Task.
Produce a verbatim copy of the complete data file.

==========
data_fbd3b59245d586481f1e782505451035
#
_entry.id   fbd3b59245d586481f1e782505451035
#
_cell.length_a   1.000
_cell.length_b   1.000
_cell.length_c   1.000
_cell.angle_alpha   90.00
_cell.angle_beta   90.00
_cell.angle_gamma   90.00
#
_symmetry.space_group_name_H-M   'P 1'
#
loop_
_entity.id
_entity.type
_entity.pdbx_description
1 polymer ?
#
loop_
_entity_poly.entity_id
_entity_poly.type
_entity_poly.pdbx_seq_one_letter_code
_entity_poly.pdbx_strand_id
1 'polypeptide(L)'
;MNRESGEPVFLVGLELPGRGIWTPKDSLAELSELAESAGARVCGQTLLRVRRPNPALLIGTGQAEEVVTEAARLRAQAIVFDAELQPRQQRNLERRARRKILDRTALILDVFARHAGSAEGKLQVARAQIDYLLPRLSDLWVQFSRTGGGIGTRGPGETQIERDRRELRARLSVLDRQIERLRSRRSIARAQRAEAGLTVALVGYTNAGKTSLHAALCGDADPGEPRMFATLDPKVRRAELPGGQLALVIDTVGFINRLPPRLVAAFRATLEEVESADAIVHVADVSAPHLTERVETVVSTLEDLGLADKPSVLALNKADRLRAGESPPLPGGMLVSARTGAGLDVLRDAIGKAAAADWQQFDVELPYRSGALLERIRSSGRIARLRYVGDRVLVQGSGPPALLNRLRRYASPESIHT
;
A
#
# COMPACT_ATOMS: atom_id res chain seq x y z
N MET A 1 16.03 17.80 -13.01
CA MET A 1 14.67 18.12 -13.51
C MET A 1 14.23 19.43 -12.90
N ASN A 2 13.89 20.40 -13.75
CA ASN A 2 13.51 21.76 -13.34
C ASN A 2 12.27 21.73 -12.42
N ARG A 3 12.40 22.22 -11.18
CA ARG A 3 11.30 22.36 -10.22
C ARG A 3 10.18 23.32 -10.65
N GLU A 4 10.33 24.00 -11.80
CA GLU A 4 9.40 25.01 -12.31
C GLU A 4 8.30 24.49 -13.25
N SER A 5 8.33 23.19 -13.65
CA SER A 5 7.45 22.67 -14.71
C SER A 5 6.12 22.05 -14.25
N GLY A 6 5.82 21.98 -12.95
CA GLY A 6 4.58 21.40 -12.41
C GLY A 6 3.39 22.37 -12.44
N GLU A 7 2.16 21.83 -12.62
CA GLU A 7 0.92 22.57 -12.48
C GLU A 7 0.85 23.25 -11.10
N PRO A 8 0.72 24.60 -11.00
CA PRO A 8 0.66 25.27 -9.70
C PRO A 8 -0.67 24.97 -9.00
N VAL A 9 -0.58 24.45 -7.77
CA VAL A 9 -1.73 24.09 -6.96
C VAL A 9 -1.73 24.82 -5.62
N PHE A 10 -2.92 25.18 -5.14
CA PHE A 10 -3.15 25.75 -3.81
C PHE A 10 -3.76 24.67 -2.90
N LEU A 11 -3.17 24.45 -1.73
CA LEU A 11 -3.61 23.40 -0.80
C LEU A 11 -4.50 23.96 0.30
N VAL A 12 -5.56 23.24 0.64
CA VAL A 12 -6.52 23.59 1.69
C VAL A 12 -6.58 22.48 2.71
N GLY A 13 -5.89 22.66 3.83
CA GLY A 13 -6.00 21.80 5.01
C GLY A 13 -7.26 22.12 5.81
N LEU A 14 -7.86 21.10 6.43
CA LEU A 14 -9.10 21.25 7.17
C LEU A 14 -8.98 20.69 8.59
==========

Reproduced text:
data_fbd3b59245d586481f1e782505451035
#
_entry.id   fbd3b59245d586481f1e782505451035
#
_cell.length_a   1.000
_cell.length_b   1.000
_cell.length_c   1.000
_cell.angle_alpha   90.00
_cell.angle_beta   90.00
_cell.angle_gamma   90.00
#
_symmetry.space_group_name_H-M   'P 1'
#
loop_
_entity.id
_entity.type
_entity.pdbx_description
1 polymer ?
#
loop_
_entity_poly.entity_id
_entity_poly.type
_entity_poly.pdbx_seq_one_letter_code
_entity_poly.pdbx_strand_id
1 'polypeptide(L)'
;MNRESGEPVFLVGLELPGRGIWTPKDSLAELSELAESAGARVCGQTLLRVRRPNPALLIGTGQAEEVVTEAARLRAQAIVFDAELQPRQQRNLERRARRKILDRTALILDVFARHAGSAEGKLQVARAQIDYLLPRLSDLWVQFSRTGGGIGTRGPGETQIERDRRELRARLSVLDRQIERLRSRRSIARAQRAEAGLTVALVGYTNAGKTSLHAALCGDADPGEPRMFATLDPKVRRAELPGGQLALVIDTVGFINRLPPRLVAAFRATLEEVESADAIVHVADVSAPHLTERVETVVSTLEDLGLADKPSVLALNKADRLRAGESPPLPGGMLVSARTGAGLDVLRDAIGKAAAADWQQFDVELPYRSGALLERIRSSGRIARLRYVGDRVLVQGSGPPALLNRLRRYASPESIHT
;
A
#
# COMPACT_ATOMS: atom_id res chain seq x y z
N MET A 1 16.03 17.80 -13.01
CA MET A 1 14.67 18.12 -13.51
C MET A 1 14.23 19.43 -12.90
N ASN A 2 13.89 20.40 -13.75
CA ASN A 2 13.51 21.76 -13.34
C ASN A 2 12.27 21.73 -12.42
N ARG A 3 12.40 22.22 -11.18
CA ARG A 3 11.30 22.36 -10.22
C ARG A 3 10.18 23.32 -10.65
N GLU A 4 10.33 24.00 -11.80
CA GLU A 4 9.40 25.01 -12.31
C GLU A 4 8.30 24.49 -13.25
N SER A 5 8.33 23.19 -13.65
CA SER A 5 7.45 22.67 -14.71
C SER A 5 6.12 22.05 -14.25
N GLY A 6 5.82 21.98 -12.95
CA GLY A 6 4.58 21.40 -12.41
C GLY A 6 3.39 22.37 -12.44
N GLU A 7 2.16 21.83 -12.62
CA GLU A 7 0.92 22.57 -12.48
C GLU A 7 0.85 23.25 -11.10
N PRO A 8 0.72 24.60 -11.00
CA PRO A 8 0.66 25.27 -9.70
C PRO A 8 -0.67 24.97 -9.00
N VAL A 9 -0.58 24.45 -7.77
CA VAL A 9 -1.73 24.09 -6.96
C VAL A 9 -1.73 24.82 -5.62
N PHE A 10 -2.92 25.18 -5.14
CA PHE A 10 -3.15 25.75 -3.81
C PHE A 10 -3.76 24.67 -2.90
N LEU A 11 -3.17 24.45 -1.73
CA LEU A 11 -3.61 23.40 -0.80
C LEU A 11 -4.50 23.96 0.30
N VAL A 12 -5.56 23.24 0.64
CA VAL A 12 -6.52 23.59 1.69
C VAL A 12 -6.58 22.48 2.71
N GLY A 13 -5.89 22.66 3.83
CA GLY A 13 -6.00 21.80 5.01
C GLY A 13 -7.26 22.12 5.81
N LEU A 14 -7.86 21.10 6.43
CA LEU A 14 -9.10 21.25 7.17
C LEU A 14 -8.98 20.69 8.59